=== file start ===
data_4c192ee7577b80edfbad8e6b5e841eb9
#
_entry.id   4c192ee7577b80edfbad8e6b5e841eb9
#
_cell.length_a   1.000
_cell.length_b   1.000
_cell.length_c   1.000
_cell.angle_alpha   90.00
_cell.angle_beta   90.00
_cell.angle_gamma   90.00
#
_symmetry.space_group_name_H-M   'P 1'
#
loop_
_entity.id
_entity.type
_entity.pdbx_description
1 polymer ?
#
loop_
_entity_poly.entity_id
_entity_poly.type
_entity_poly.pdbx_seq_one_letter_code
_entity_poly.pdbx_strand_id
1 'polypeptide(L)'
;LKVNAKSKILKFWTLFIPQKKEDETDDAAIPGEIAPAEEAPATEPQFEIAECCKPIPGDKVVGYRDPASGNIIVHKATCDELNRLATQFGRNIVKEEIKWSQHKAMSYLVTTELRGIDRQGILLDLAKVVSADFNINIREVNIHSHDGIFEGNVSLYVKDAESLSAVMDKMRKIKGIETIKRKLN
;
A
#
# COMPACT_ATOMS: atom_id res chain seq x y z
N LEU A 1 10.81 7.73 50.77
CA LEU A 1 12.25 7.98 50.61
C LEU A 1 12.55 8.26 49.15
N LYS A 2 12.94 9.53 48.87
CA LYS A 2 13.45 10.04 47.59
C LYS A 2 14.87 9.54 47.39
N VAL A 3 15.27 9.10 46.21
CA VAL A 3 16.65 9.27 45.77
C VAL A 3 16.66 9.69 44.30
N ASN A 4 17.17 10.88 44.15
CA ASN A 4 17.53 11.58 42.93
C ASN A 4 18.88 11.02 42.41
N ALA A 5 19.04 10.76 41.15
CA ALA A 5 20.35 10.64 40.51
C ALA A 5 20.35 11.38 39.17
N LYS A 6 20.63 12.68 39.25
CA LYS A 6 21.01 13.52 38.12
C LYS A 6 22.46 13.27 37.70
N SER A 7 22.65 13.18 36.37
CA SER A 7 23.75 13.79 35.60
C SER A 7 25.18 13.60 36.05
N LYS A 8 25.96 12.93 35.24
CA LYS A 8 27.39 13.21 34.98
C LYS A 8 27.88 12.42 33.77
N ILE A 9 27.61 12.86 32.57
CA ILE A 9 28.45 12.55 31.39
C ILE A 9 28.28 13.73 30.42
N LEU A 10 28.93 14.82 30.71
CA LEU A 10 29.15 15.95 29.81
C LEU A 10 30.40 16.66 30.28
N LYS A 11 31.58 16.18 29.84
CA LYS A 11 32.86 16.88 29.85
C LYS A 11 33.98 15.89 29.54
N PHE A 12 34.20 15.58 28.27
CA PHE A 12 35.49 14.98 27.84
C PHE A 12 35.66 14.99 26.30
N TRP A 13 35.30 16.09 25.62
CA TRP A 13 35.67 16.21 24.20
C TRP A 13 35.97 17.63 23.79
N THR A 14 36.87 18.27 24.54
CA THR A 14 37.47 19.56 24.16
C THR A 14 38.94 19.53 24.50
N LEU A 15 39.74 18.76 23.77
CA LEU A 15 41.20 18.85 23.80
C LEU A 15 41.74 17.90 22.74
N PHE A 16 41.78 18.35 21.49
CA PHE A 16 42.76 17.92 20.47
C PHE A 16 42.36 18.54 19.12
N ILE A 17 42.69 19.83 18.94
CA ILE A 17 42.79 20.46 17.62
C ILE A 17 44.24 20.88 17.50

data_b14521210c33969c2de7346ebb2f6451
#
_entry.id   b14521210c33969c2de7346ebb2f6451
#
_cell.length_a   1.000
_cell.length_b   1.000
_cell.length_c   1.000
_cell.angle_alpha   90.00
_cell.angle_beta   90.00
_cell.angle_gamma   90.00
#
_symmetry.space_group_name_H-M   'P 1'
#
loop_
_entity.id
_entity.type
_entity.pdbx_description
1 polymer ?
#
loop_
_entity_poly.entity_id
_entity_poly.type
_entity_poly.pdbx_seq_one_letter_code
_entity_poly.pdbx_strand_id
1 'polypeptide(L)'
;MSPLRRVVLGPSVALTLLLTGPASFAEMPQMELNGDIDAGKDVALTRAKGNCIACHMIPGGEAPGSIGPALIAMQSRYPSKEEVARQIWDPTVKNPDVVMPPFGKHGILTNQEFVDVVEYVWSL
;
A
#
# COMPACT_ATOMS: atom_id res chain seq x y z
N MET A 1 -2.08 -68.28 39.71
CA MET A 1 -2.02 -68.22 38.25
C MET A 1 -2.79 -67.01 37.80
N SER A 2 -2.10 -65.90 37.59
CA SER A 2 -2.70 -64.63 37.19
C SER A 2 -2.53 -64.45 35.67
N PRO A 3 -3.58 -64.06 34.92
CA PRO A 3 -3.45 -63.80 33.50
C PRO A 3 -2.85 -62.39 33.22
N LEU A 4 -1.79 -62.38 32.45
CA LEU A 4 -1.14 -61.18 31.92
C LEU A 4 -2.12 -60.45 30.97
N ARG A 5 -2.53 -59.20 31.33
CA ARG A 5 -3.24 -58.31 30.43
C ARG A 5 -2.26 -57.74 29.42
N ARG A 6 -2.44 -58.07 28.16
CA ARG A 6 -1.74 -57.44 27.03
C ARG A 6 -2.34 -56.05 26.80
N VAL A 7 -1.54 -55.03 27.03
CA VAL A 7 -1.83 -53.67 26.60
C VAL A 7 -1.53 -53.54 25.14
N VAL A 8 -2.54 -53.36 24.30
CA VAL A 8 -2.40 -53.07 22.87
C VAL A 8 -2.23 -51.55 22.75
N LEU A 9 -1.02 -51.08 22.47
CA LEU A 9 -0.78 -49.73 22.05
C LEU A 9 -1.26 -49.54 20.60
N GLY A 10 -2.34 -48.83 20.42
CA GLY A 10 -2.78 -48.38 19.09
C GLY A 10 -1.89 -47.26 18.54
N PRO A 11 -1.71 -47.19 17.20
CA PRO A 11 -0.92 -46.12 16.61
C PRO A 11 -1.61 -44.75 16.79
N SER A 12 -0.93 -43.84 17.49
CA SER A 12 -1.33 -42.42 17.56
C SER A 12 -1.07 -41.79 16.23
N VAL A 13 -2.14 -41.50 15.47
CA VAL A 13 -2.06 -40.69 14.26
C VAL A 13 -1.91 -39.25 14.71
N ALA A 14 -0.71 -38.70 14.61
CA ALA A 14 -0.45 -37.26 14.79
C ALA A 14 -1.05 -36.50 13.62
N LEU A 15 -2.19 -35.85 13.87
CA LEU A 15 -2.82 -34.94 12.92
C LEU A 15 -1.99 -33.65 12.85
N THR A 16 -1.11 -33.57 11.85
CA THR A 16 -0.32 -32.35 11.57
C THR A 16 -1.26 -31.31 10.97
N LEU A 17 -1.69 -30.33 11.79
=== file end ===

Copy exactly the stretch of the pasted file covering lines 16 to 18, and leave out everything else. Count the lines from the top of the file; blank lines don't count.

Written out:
_entity.type
_entity.pdbx_description
1 polymer ?